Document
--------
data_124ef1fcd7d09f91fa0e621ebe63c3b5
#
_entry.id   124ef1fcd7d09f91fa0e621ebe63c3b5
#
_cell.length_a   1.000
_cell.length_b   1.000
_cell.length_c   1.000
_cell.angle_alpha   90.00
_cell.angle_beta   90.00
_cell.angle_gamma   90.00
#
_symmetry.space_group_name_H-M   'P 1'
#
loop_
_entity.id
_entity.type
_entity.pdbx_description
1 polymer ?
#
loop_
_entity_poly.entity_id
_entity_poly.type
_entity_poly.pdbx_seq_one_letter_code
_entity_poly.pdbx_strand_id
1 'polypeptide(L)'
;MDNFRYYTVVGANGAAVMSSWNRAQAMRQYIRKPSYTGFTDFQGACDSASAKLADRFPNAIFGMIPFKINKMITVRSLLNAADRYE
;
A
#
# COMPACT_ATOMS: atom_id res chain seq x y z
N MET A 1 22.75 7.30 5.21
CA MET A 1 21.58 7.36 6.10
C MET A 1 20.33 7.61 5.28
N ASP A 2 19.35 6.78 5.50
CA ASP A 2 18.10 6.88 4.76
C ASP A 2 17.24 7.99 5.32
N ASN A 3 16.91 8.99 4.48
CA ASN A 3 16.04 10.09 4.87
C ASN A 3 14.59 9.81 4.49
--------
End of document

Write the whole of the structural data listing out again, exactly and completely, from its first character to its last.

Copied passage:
data_124ef1fcd7d09f91fa0e621ebe63c3b5
#
_entry.id   124ef1fcd7d09f91fa0e621ebe63c3b5
#
_cell.length_a   1.000
_cell.length_b   1.000
_cell.length_c   1.000
_cell.angle_alpha   90.00
_cell.angle_beta   90.00
_cell.angle_gamma   90.00
#
_symmetry.space_group_name_H-M   'P 1'
#
loop_
_entity.id
_entity.type
_entity.pdbx_description
1 polymer ?
#
loop_
_entity_poly.entity_id
_entity_poly.type
_entity_poly.pdbx_seq_one_letter_code
_entity_poly.pdbx_strand_id
1 'polypeptide(L)'
;MDNFRYYTVVGANGAAVMSSWNRAQAMRQYIRKPSYTGFTDFQGACDSASAKLADRFPNAIFGMIPFKINKMITVRSLLNAADRYE
;
A
#
# COMPACT_ATOMS: atom_id res chain seq x y z
N MET A 1 22.75 7.30 5.21
CA MET A 1 21.58 7.36 6.10
C MET A 1 20.33 7.61 5.28
N ASP A 2 19.35 6.78 5.50
CA ASP A 2 18.10 6.88 4.76
C ASP A 2 17.24 7.99 5.32
N ASN A 3 16.91 8.99 4.48
CA ASN A 3 16.04 10.09 4.87
C ASN A 3 14.59 9.81 4.49